"I like the triple play on the sleeve with the words moving pictures," Lee explains. "You've got the pictures literally being moved out of the building, then the old couple who were moved to tears because they'd dropped their shopping bag, and finally the film crew on the back cover, making a moving picture. Again, it's all to do with our sense of humour. We were very aware that it was really time to get away from the fantasy and science fiction elements that had always been part of what we were about. But as that musical side of things changed, so did our feelings of the way our album artwork should look."
Rush had shifted themselves just far enough sideways to make a breakthrough. Moving Pictures carried long-term fans along without argument, while its accessibility - melodically, lyrically, visually - drove it high into the charts, onto radio stations, and ultimately to four million album sales.
As is traditional in rock'n'roll circles, there has to be an element of hand-wringing about success. Neil Peart had got his in first. "Limelight was Neil's way of expressing his unease at the way the band had become the centre of so much attention," Lee remembers. "I think all three of us had - and have - our own ways of dealing with this. Neil is the one most uncomfortable with it all. He still gets embarrassed when fans come up to him, although he is getting better at it. After all these years, Alex and I have learnt to take it more in our stride. We tend to goof off a lot. The irony of this song is that it expresses our concerns over fame and what it can do to you, while we were trying to make an album that would sell millions of copies. The confusion of being in a band, eh?"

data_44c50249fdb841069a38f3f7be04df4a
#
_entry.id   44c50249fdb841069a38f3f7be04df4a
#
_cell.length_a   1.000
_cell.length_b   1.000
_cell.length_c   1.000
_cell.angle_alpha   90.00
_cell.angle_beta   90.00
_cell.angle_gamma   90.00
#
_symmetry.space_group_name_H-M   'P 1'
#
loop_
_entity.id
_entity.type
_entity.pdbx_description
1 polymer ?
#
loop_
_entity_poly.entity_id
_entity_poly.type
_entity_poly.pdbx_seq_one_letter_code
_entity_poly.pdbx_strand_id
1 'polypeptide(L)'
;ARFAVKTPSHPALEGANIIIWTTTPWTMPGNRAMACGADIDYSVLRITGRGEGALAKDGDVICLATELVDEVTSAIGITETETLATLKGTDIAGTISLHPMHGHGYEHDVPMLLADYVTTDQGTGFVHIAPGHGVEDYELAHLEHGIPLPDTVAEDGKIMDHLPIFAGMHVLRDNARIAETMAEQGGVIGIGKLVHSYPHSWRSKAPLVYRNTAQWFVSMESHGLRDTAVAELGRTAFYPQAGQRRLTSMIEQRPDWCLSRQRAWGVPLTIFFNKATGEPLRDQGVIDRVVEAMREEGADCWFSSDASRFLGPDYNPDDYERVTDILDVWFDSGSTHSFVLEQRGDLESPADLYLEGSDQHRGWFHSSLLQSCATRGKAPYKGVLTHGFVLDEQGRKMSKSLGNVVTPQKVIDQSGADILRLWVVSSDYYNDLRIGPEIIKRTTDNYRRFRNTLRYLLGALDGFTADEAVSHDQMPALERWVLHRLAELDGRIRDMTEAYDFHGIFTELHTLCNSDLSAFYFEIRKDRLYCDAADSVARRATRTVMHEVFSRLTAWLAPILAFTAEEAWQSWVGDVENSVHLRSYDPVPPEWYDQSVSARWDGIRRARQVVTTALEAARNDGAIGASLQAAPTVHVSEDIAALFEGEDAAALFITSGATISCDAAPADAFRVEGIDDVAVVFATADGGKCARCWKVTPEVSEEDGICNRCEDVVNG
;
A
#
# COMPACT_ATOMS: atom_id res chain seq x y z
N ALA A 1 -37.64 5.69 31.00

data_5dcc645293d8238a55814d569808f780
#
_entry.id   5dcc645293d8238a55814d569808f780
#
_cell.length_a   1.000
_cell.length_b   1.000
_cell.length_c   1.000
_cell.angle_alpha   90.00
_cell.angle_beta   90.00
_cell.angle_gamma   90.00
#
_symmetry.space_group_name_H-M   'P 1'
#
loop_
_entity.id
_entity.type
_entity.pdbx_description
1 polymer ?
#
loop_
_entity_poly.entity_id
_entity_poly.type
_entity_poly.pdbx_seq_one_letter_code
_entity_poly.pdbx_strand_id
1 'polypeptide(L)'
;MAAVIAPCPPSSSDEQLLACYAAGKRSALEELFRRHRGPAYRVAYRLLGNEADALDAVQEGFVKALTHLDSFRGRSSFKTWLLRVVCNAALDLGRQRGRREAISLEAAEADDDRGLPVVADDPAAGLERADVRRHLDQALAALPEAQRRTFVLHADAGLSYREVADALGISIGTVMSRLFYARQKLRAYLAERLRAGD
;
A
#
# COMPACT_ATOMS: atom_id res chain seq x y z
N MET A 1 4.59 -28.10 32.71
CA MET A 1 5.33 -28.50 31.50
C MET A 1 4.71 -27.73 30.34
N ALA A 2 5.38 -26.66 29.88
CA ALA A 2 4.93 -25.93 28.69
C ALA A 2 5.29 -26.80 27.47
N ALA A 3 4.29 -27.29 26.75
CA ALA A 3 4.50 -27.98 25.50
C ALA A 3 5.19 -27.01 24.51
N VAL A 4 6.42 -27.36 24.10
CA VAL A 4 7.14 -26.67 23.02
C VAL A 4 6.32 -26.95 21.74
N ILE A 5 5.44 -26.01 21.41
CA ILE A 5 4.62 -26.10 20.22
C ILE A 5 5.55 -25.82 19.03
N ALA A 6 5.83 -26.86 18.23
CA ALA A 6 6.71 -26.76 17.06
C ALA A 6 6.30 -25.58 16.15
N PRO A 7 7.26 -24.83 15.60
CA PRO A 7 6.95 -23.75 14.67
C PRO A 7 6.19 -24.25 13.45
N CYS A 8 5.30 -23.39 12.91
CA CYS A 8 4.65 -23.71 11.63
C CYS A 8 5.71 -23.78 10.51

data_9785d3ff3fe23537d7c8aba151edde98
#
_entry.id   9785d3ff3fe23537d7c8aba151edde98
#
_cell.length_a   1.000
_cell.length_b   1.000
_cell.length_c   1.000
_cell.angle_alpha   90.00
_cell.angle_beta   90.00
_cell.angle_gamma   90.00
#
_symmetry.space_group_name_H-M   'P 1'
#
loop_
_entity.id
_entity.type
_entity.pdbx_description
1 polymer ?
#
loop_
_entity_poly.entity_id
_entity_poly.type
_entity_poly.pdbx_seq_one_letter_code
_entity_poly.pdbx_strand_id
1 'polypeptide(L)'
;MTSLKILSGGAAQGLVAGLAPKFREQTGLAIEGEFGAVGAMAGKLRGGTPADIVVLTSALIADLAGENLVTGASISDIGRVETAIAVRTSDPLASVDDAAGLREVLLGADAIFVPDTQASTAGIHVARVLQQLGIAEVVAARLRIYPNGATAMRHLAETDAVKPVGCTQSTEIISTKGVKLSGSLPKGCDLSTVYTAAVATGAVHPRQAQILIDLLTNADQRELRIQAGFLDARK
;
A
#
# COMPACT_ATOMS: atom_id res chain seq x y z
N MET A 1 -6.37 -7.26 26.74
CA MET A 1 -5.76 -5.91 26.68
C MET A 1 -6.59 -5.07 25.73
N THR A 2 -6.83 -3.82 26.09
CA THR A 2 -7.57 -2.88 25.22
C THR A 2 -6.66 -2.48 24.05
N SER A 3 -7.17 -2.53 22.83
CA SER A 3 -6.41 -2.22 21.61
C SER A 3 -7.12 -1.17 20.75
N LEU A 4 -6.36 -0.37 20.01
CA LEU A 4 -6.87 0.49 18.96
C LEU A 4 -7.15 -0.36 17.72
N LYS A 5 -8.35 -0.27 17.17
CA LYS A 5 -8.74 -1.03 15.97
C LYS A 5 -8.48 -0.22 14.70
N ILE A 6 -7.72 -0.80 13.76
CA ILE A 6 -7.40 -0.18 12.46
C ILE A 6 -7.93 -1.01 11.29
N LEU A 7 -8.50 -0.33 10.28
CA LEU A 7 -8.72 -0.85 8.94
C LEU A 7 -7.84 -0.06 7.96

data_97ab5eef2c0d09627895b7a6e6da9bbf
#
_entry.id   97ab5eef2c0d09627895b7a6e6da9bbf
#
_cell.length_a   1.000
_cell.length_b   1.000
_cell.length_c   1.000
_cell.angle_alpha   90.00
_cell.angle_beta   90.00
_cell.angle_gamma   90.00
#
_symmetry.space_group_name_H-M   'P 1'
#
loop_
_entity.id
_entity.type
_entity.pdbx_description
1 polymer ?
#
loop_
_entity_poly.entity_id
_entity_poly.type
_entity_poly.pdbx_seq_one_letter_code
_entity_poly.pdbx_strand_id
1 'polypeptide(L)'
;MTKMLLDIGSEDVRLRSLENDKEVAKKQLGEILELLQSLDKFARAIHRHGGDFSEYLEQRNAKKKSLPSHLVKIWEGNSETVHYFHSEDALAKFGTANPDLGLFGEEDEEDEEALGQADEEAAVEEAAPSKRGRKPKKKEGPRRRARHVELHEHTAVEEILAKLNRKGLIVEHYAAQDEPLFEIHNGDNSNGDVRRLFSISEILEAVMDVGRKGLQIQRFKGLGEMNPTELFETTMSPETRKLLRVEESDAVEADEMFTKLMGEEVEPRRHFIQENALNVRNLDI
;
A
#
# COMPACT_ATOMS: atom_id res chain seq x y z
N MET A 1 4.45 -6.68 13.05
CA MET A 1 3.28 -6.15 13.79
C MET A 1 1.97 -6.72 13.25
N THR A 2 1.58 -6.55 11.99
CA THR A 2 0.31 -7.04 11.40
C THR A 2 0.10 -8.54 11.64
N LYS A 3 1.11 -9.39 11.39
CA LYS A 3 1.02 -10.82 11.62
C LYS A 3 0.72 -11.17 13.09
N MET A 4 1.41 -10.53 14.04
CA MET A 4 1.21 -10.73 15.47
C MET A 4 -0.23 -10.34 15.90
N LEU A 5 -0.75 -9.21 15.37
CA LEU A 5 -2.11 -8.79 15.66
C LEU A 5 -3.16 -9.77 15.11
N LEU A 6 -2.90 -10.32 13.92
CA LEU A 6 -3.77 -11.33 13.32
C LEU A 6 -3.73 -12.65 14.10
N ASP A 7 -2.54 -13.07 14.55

Fast-forward three decades. Rush are still famous, although that fame is manageable, comfortable, and its rewards surely outweigh its burdens. Looking back, it's even more apparent than it was at the time that Moving Pictures was a watershed moment in their history, a record that signposted the future, and more, proved that they could exist in it. It remains their most memorable album, as well as their best seller. It's a debt acknowledged in Rush's current live set, about to hit the UK in May.